Many people are confused about what the term public health means. As I have been working on the development of an academic course I have found myself having to explain to others what public health is. Public health is a field that encompasses many disciplines in an effort to promote and protect health and prevent disease and disability in defined populations and communities. We’re not talking about individuals and their health behaviors. Public health deals with large groups of people and health issues which can be defined very differently depending on what health issue we are talking about. Groups of people can be defined by things like location or where they physically live, for example, by city. Or, populations can be defined/grouped by a demographic like age, gender, and so on.
Why am I blogging about public health? I feel it’s necessary for all allied health professionals to have a basic understanding and appreciation of they role they play in our public health system. Our country is not going to address the obesity or cardiovascular disease epidemics on the scale we need to by having everyone pony up money for a personal trainer. We need widespread, systematic approaches for tackling the growing number of chronic diseases that are negatively affecting our quality of life and bogging down our health care system.
So, even though the life expectancy of Americans has increased, our leading causes of death have shifted from communicable/infectious diseases to chronic diseases. No longer are we dying of pneumonia, tuberculosis and intestinal issues. Now, we are dying of heart disease, cancer, and chronic respiratory diseases. As many states have worked to improve the health of the general public with approaches like vaccines, health policy, and so forth, these growing chronic diseases that are killing us have become a major health burden. They have also presented a new and growing opportunity for fitness and wellness professionals to work within that sector to try to impact large groups of people beyond just the individual or one-on-one basis. (Not that working with individuals is not important, it is. We just aren’t going to solve a major public health problem this way.)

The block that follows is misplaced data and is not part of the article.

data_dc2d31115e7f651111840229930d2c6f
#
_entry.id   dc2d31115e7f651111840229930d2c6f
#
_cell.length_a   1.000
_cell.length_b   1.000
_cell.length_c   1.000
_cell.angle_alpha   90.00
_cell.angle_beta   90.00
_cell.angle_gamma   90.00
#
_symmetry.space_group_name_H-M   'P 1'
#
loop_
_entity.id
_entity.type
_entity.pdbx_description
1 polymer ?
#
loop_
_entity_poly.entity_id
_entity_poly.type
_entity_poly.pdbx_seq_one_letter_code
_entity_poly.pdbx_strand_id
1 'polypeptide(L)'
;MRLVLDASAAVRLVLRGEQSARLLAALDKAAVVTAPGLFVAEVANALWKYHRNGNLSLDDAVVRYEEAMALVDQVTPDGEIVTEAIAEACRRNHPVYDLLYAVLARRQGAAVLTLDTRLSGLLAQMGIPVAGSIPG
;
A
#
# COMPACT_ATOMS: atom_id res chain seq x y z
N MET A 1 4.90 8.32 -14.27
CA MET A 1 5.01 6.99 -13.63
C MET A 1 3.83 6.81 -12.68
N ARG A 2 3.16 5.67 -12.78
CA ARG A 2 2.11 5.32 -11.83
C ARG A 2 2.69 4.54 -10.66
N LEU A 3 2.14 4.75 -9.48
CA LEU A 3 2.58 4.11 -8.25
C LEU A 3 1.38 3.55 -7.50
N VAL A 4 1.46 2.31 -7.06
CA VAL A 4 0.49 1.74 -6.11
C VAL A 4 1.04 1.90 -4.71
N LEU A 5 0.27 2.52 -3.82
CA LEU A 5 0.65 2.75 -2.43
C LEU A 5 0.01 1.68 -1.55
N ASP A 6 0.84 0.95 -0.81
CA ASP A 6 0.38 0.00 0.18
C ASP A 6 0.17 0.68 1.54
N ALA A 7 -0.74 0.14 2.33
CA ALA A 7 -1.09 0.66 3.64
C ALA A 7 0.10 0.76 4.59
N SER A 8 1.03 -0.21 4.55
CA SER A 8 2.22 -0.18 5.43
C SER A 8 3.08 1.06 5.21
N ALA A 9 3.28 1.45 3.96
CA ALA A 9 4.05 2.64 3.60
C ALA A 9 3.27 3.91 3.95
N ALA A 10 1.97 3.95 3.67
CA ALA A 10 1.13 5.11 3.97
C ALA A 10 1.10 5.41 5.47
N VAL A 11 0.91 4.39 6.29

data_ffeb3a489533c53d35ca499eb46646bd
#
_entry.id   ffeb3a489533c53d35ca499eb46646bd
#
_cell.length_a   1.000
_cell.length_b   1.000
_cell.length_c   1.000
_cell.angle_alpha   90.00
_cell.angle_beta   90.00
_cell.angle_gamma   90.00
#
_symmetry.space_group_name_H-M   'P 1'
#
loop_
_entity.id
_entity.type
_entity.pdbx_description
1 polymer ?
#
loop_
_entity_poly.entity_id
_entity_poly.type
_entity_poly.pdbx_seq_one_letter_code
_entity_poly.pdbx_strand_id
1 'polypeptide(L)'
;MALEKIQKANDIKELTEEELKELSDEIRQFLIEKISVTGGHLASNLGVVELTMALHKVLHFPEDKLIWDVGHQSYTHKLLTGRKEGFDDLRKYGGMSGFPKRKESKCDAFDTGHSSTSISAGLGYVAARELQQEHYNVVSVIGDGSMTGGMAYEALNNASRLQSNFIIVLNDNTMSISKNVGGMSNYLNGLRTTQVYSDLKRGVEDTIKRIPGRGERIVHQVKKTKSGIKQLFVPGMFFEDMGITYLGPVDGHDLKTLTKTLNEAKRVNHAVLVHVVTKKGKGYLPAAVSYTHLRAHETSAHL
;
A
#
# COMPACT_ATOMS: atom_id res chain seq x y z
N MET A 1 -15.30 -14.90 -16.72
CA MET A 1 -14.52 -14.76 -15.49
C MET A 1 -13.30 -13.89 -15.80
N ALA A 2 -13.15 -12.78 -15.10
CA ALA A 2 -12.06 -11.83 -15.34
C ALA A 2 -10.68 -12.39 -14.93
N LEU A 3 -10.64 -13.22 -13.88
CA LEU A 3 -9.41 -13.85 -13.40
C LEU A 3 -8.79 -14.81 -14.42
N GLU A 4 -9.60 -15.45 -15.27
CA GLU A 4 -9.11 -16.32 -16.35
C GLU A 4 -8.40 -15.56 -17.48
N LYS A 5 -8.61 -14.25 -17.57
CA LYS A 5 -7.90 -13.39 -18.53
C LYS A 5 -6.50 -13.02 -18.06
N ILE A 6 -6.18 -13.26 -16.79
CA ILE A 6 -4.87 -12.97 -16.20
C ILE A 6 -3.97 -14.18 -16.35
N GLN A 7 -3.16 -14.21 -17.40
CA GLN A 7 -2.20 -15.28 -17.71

Over the past several decades it has become abundantly clear that there are health and fitness benefits to physical activity. In addition, it is now evident that physical activity can PREVENT or LOWER THE RISK of developing many chronic diseases that are now so prevalent in our society. This intersection of trying to prevent chronic disease and the promotion of physical activity as a preventative tool has brought about a (fairly) new discipline of public health. In response to this, a professional organization was formed in 2006: The National Society of Physical Activity Practitioners in Public Health In addition, they have collaborated with the American College of Sports Medicine to develop a new certification for those working in that sector. The Physical Activity in Public Health Specialist certification is described this way:
Be a powerful leader and promote physical activity in public health. The ACSM/NPAS Physical Activity in Public Health Specialist (PAPHS) engages key decision makers at the national, state or local level. A PAPHS conducts needs assessments, plans, develops and coordinates physical activity interventions. A PAPHS is also called upon to provide leadership, develop partnerships and advise local, state and federal health departments on all physical activity-related initiatives.
I see this junction where the two fields meet as having incredible professional potential for exercise science professionals. This is a setting worth considering yet many people are not aware of the possibilities. Most public health departments have health promotion and chronic disease prevention departments where we are seeing more and more professionals with some type of exercise science or related background. For those who are new or considering the field of exercise science, I encourage them to explore this career setting. It allows for a means to potentially impact large groups of people and ultimately address chronic disease on the scale we need to, now and in the future.